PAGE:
To celebrate the upcoming release of my Young Adult romance novella Passing Notes, in which a large part of the plot involves a young man learning how to write a love letter, I’ve invited some authors to get creative and create love letters based on the characters from their books. Today’s guest author is Laura Kennedy. Her novel Double Take is a very unique story involving the glamour of 1950s era movie stars. The concept is very intriguing to me, because I’m such a classic movie nut.
When sixteen-year-old Brooke Bentley’s green convertible and cell phone conk out during a tropical rainstorm, she believes it’s just bad luck. But when she darts through the dark to a dilapidated Victorian she thinks is the home of a friend and is invited in by a butler in a faded black tux, Brooke knows it must be karma. Because how often do you meet a reclusive 1950’s movie star who thinks she’s actress Terry Moore? And how often does someone as charming as eighty-year-old Laura de France insist on transforming you into a movie star, too?
How can something as simple as a dress control your life? It can if it’s the famous green toga worn by actress Elizabeth Taylor in Cleopatra and you’ll do anything to wear it.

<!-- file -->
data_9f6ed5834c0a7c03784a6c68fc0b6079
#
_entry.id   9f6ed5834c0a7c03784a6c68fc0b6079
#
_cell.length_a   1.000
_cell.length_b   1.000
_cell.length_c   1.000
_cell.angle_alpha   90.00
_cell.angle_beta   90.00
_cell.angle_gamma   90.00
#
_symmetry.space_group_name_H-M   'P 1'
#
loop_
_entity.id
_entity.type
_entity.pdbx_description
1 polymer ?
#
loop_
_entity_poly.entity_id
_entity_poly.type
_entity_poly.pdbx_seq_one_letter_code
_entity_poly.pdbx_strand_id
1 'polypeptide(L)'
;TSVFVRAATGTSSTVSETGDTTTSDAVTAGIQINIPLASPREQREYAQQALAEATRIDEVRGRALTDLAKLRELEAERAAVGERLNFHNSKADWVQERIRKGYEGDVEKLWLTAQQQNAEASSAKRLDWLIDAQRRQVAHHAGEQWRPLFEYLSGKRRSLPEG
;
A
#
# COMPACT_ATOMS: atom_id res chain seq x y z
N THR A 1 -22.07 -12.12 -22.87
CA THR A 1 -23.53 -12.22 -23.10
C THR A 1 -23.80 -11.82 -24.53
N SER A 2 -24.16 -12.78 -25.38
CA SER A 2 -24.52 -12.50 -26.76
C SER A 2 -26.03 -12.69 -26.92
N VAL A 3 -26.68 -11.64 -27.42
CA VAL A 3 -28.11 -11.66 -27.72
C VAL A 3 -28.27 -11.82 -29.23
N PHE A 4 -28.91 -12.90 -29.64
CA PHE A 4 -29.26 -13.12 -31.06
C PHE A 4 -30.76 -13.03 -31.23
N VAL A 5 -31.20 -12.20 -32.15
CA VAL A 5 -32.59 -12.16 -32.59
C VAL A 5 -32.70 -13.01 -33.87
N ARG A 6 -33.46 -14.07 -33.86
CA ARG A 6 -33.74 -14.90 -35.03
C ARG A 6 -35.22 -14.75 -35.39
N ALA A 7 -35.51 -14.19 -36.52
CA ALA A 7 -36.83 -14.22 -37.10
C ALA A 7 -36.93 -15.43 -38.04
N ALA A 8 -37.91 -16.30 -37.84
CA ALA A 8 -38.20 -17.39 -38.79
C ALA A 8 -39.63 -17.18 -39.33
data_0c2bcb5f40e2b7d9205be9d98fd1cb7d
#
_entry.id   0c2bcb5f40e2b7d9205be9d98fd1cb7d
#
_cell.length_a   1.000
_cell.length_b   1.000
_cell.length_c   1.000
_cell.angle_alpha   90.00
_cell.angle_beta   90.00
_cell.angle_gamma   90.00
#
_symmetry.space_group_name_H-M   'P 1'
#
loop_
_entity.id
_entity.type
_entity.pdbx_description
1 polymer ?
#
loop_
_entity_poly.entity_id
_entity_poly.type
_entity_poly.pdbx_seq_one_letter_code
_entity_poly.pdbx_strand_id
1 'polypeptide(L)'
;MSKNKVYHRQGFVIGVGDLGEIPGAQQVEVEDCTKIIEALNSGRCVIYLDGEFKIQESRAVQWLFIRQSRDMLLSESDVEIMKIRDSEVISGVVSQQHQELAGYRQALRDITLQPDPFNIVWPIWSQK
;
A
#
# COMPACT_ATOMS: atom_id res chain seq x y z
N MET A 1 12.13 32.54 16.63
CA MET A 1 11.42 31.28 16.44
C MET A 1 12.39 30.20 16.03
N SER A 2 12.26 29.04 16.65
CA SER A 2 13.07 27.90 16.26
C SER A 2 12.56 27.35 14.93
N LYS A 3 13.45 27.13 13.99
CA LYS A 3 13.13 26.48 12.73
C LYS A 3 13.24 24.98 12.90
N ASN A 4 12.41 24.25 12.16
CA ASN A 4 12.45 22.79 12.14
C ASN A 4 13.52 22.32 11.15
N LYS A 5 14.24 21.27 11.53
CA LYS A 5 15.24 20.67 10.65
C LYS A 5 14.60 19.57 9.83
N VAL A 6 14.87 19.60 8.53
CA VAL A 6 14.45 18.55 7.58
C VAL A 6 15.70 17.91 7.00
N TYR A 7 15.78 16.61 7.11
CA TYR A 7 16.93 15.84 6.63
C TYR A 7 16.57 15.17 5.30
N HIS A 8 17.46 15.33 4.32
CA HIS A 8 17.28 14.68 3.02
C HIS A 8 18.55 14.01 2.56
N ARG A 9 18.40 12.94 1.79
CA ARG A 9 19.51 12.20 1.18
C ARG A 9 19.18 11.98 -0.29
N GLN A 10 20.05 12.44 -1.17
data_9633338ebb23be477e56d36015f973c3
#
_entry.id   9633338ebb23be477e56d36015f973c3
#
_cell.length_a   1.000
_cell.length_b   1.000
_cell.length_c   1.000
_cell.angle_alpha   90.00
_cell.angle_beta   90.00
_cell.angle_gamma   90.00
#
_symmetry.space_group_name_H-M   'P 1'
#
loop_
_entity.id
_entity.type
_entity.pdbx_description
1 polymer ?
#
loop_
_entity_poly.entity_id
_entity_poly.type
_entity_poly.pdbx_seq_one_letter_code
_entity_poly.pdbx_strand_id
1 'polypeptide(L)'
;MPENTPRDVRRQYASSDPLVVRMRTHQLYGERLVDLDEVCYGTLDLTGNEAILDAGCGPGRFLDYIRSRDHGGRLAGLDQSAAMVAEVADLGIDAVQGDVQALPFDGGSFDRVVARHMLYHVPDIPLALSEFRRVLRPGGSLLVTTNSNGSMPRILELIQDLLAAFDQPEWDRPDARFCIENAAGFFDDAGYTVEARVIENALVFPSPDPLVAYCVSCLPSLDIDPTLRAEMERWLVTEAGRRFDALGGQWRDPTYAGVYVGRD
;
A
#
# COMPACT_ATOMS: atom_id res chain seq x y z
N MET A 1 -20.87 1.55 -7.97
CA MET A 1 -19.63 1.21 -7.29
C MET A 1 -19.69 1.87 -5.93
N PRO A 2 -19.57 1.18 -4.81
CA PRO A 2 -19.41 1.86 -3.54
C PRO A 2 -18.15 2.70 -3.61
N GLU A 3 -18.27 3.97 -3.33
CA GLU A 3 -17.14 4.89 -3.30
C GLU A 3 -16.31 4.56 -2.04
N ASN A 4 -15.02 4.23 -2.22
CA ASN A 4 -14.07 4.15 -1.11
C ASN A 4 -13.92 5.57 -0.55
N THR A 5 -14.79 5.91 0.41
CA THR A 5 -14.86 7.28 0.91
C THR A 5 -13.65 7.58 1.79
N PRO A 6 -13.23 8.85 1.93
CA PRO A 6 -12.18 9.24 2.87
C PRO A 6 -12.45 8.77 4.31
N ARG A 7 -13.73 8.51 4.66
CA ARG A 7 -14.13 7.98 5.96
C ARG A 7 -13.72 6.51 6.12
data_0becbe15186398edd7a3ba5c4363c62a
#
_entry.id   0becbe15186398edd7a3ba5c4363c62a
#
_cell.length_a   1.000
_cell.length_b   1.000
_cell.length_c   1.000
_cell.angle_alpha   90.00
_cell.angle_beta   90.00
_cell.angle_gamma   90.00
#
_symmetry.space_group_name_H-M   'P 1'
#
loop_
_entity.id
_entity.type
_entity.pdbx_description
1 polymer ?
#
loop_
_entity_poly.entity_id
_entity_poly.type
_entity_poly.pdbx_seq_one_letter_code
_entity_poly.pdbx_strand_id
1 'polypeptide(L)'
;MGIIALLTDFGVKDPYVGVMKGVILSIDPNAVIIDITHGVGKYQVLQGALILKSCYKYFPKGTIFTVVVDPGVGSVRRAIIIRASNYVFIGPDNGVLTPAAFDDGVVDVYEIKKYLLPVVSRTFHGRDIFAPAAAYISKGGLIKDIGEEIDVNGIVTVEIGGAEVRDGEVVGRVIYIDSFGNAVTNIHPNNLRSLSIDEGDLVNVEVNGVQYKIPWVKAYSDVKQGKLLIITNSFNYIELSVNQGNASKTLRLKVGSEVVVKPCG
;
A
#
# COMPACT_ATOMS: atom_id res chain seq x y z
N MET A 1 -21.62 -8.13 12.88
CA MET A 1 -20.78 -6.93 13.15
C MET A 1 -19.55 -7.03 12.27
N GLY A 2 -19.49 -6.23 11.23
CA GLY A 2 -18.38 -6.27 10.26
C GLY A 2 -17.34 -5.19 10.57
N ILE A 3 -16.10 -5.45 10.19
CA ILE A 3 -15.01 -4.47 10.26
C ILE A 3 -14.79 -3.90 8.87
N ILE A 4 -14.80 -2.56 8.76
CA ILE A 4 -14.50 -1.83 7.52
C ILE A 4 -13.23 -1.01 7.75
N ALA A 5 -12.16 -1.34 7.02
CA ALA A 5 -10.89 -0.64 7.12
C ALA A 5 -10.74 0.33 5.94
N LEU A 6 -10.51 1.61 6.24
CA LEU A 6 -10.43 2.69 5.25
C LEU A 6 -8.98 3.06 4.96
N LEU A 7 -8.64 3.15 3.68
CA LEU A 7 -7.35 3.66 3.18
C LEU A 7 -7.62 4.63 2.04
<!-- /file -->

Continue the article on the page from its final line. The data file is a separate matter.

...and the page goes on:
Enjoy this letter, and please feel free to leave a comment about it below.
Summer –Coral Cove, Florida
It’s really hard for me to write this letter after what happened yesterday afternoon in The Black Patent Leather Room. I feel totally embarrassed and humiliated. First because I’ve never thrown myself at a guy the way I did. And second, because you turned me down.
Don’t get me wrong. It was unbelievably noble of you not to take advantage of a barely seventeen-year-old girl who’s in love with you. Most guys would have jumped at the chance. Just ask my old boyfriend Tyler who’ve I’ve been fighting off for years. Hopefully by the time I’m eighteen, you’ll think I’m mature enough to be more than just a friend. Please don’t let the affair you had with my mother influence you. It had nothing to do with us.
I hope you don’t hate me. And please forgive me because I realize now just how incredible you are and that you are worth waiting for.
Love forever and ever,
D. G. Driver
Author of Young Adult books Cry of the Sea and Passing Notes.